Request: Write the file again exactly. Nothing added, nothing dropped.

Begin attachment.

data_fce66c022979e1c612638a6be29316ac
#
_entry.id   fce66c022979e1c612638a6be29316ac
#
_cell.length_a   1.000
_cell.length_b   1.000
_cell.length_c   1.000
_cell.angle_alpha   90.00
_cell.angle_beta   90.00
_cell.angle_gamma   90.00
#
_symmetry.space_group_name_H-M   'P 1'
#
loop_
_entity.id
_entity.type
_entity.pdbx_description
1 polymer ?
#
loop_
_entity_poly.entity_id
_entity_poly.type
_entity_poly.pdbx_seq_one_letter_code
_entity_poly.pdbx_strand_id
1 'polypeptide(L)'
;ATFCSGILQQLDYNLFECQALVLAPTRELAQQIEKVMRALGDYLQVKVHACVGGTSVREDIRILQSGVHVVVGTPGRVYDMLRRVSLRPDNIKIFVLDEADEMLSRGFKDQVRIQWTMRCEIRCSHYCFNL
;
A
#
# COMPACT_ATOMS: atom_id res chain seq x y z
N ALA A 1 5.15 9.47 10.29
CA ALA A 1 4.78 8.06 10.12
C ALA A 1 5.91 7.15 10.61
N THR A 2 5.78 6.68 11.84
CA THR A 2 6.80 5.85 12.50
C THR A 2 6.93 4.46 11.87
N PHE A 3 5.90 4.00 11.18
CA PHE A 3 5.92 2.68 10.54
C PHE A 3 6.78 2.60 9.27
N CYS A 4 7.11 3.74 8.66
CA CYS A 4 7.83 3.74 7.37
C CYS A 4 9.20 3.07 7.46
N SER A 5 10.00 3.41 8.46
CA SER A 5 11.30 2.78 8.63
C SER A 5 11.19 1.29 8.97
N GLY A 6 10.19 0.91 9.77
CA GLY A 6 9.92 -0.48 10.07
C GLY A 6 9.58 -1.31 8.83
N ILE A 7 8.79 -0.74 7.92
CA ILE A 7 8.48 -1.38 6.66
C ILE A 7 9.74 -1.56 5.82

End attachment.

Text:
data_fce66c022979e1c612638a6be29316ac
#
_entry.id   fce66c022979e1c612638a6be29316ac
#
_cell.length_a   1.000
_cell.length_b   1.000
_cell.length_c   1.000
_cell.angle_alpha   90.00
_cell.angle_beta   90.00
_cell.angle_gamma   90.00
#
_symmetry.space_group_name_H-M   'P 1'
#
loop_
_entity.id
_entity.type
_entity.pdbx_description
1 polymer ?
#
loop_
_entity_poly.entity_id
_entity_poly.type
_entity_poly.pdbx_seq_one_letter_code
_entity_poly.pdbx_strand_id
1 'polypeptide(L)'
;ATFCSGILQQLDYNLFECQALVLAPTRELAQQIEKVMRALGDYLQVKVHACVGGTSVREDIRILQSGVHVVVGTPGRVYDMLRRVSLRPDNIKIFVLDEADEMLSRGFKDQVRIQWTMRCEIRCSHYCFNL
;
A
#
# COMPACT_ATOMS: atom_id res chain seq x y z
N ALA A 1 5.15 9.47 10.29
CA ALA A 1 4.78 8.06 10.12
C ALA A 1 5.91 7.15 10.61
N THR A 2 5.78 6.68 11.84
CA THR A 2 6.80 5.85 12.50
C THR A 2 6.93 4.46 11.87
N PHE A 3 5.90 4.00 11.18
CA PHE A 3 5.92 2.68 10.54
C PHE A 3 6.78 2.60 9.27
N CYS A 4 7.11 3.74 8.66
CA CYS A 4 7.83 3.74 7.37
C CYS A 4 9.20 3.07 7.46
N SER A 5 10.00 3.41 8.46
CA SER A 5 11.30 2.78 8.63
C SER A 5 11.19 1.29 8.97
N GLY A 6 10.19 0.91 9.77
CA GLY A 6 9.92 -0.48 10.07
C GLY A 6 9.58 -1.31 8.83
N ILE A 7 8.79 -0.74 7.92
CA ILE A 7 8.48 -1.38 6.66
C ILE A 7 9.74 -1.56 5.82